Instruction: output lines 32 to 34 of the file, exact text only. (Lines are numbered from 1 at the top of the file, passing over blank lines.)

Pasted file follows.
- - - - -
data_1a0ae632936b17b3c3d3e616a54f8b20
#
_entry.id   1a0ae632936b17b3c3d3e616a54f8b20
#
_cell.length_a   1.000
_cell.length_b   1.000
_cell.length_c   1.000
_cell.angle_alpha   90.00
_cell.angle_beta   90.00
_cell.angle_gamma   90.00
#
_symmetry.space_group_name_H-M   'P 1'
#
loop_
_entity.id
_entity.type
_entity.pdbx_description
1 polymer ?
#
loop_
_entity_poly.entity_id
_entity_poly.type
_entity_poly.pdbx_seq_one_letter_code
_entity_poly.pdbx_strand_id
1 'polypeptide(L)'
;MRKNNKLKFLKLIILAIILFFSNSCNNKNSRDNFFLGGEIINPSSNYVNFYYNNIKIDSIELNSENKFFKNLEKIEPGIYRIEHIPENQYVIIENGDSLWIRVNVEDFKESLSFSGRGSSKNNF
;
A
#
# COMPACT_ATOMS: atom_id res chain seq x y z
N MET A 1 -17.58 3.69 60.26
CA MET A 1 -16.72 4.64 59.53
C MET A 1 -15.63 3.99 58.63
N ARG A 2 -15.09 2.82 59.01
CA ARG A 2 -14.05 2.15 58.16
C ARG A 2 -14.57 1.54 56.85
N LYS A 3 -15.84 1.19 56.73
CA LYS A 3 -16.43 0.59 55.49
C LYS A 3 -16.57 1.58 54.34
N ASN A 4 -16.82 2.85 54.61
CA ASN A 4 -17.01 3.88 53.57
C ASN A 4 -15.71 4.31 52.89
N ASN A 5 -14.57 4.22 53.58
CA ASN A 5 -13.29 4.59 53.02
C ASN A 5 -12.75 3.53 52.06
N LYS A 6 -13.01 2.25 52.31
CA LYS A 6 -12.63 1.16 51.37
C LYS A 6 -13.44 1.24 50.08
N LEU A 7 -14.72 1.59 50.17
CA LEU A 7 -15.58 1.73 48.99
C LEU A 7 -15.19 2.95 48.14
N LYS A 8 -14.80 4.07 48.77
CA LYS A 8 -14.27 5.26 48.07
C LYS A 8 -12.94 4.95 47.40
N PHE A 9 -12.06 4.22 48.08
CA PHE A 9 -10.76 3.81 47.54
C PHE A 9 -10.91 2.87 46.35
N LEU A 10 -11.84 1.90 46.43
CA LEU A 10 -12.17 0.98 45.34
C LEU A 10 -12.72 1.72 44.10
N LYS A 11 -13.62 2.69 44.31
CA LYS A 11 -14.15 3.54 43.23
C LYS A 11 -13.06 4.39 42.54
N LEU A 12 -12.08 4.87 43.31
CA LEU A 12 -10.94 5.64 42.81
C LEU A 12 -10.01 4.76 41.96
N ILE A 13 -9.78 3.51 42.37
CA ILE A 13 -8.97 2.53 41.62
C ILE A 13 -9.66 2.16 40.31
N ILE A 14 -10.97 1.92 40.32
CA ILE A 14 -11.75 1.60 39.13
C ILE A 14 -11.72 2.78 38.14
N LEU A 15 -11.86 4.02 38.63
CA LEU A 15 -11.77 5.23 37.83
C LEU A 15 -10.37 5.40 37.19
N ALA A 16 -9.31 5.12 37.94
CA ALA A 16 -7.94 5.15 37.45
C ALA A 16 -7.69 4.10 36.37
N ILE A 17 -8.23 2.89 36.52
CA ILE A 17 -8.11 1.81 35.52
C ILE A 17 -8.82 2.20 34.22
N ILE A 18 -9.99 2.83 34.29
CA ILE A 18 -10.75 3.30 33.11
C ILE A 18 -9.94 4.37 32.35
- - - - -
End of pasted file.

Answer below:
CA MET A 1 -16.72 4.64 59.53
C MET A 1 -15.63 3.99 58.63
N ARG A 2 -15.09 2.82 59.01